After setting each up with an account, paying for service and exploring how each works, I connected them concurrently to a Microsoft Surface 3 tablet, a second-generation iPad Mini, a Google Nexus 7 tablet and a third-generation MacBook Air. Then I gauged how long each lasted on its battery. After connecting with a client, I started a stopwatch and ran YouTube videos continuously until the hotspot's battery was empty. I repeated this three times, averaged the results and rounded to the nearest five-minute interval.
Next, I measured their Wi-Fi range by connecting with a client and starting up an Internet radio station. As I walked away from the hotspot, I listened for break-ups and stutters while monitoring the system's wireless signal strength. When it disconnected, I noted the place and moved back towards the hotspot. After it reconnected, I confirmed the place where the client lost contact.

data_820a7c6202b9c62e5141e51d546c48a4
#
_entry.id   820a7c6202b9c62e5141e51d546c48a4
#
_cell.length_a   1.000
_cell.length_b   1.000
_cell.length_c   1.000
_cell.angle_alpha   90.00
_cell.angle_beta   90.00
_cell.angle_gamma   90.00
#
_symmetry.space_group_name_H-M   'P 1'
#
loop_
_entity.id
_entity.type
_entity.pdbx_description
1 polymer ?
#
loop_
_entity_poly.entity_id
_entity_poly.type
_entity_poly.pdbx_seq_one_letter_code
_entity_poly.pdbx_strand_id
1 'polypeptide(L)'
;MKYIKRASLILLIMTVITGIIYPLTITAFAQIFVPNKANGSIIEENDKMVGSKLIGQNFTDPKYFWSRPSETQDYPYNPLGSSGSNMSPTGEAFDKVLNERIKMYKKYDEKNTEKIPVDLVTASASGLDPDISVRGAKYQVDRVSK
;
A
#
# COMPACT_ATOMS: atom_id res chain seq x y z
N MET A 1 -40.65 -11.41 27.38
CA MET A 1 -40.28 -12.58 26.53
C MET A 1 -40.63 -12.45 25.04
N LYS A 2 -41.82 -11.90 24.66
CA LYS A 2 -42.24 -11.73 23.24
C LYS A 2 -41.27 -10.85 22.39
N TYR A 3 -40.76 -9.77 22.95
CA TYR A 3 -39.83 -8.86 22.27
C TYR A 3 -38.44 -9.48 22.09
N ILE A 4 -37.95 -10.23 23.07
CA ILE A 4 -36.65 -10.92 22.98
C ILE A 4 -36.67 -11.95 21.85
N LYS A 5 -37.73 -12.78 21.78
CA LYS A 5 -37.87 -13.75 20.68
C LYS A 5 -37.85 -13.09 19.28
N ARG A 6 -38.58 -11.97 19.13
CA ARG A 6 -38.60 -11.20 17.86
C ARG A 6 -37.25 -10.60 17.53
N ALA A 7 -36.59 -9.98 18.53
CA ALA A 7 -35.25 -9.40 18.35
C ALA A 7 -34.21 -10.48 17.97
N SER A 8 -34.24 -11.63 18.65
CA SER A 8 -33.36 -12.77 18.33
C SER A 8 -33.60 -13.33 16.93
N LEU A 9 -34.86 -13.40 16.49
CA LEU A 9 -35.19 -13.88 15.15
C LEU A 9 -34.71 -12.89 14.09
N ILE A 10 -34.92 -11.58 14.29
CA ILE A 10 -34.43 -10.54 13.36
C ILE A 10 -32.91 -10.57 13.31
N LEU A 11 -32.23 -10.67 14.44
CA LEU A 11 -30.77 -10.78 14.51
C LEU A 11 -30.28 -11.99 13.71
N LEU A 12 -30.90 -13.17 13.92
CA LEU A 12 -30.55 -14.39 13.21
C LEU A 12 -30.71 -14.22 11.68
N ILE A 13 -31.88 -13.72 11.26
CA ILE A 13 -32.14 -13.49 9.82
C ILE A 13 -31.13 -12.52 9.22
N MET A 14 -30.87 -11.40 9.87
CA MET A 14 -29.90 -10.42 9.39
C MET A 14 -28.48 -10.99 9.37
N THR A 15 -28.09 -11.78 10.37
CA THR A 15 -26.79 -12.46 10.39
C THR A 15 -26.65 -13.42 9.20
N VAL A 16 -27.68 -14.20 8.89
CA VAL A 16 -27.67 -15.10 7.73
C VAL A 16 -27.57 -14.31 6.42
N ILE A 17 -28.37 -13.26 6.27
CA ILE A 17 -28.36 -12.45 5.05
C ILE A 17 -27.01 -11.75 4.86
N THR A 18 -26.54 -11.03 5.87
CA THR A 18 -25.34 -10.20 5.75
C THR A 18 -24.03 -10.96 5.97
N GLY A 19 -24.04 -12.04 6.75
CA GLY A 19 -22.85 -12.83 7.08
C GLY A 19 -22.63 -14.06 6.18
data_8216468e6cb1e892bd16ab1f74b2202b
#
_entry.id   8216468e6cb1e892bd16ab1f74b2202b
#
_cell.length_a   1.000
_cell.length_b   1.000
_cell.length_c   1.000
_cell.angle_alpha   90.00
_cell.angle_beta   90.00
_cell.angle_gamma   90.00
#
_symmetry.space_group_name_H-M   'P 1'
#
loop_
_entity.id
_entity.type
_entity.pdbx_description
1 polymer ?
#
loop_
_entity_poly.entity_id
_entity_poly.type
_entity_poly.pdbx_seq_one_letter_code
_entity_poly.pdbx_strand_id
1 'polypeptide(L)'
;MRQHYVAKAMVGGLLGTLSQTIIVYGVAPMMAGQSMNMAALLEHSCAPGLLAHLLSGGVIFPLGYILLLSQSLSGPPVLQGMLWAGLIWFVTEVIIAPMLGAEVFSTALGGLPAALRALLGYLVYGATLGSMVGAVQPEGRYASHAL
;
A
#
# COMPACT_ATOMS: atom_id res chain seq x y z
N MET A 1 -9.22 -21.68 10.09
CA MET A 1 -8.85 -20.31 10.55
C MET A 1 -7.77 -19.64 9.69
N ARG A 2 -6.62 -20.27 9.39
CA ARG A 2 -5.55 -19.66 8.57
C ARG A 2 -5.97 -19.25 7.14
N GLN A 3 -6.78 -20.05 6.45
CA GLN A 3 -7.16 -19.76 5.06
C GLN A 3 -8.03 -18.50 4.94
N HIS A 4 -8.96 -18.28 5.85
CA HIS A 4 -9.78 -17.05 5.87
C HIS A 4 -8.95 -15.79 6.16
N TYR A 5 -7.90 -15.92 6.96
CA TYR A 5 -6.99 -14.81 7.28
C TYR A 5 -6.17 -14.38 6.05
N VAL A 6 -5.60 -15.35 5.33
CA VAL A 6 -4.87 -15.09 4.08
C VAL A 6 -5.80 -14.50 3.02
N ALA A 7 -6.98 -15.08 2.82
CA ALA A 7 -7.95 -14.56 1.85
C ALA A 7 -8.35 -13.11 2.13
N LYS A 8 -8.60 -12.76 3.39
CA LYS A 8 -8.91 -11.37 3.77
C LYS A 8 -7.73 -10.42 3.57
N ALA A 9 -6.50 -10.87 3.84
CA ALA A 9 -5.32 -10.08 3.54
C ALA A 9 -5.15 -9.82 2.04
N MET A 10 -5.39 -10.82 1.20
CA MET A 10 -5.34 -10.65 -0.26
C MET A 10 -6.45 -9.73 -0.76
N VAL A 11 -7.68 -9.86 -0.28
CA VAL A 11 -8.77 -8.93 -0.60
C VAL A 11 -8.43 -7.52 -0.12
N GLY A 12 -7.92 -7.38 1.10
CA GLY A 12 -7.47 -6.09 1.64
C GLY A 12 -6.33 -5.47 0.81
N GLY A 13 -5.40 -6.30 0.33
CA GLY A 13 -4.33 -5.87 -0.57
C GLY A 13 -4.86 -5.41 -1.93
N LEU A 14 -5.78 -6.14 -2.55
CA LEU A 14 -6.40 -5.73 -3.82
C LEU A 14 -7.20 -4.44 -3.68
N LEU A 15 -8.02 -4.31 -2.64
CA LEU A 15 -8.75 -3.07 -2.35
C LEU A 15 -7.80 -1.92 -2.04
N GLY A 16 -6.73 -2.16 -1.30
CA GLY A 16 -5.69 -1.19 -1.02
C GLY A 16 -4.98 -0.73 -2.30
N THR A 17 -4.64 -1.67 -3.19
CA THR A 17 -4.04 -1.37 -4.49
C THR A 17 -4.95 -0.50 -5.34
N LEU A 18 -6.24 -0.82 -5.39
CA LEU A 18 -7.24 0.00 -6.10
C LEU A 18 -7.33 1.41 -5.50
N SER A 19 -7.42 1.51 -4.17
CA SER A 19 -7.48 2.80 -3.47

I tested each hotspot's performance at several locations side by side using Ookla's Speedtest.net website. Each data set was completed within 15 minutes to lessen any effect of Internet congestion. I took daily readings at an office in Westchester County (just north of the Bronx) twice a day, three times a week. Then I hit the road and made day trips to New York City, New Jersey and Connecticut, taking readings three times a day for two days a week. Finally, I went on a four-day business trip through Massachusetts, New Hampshire and Maine. The hope was that testing the hotspots at a large number of different locations at different times evened out any high or low spots.
In addition to recording the latency (through the ping test), I tracked each hotspot's download and upload speeds. All told, I took more than 1,500 readings at 20 different locations over six weeks of testing.
Sign up for MIS Asia eNewsletters.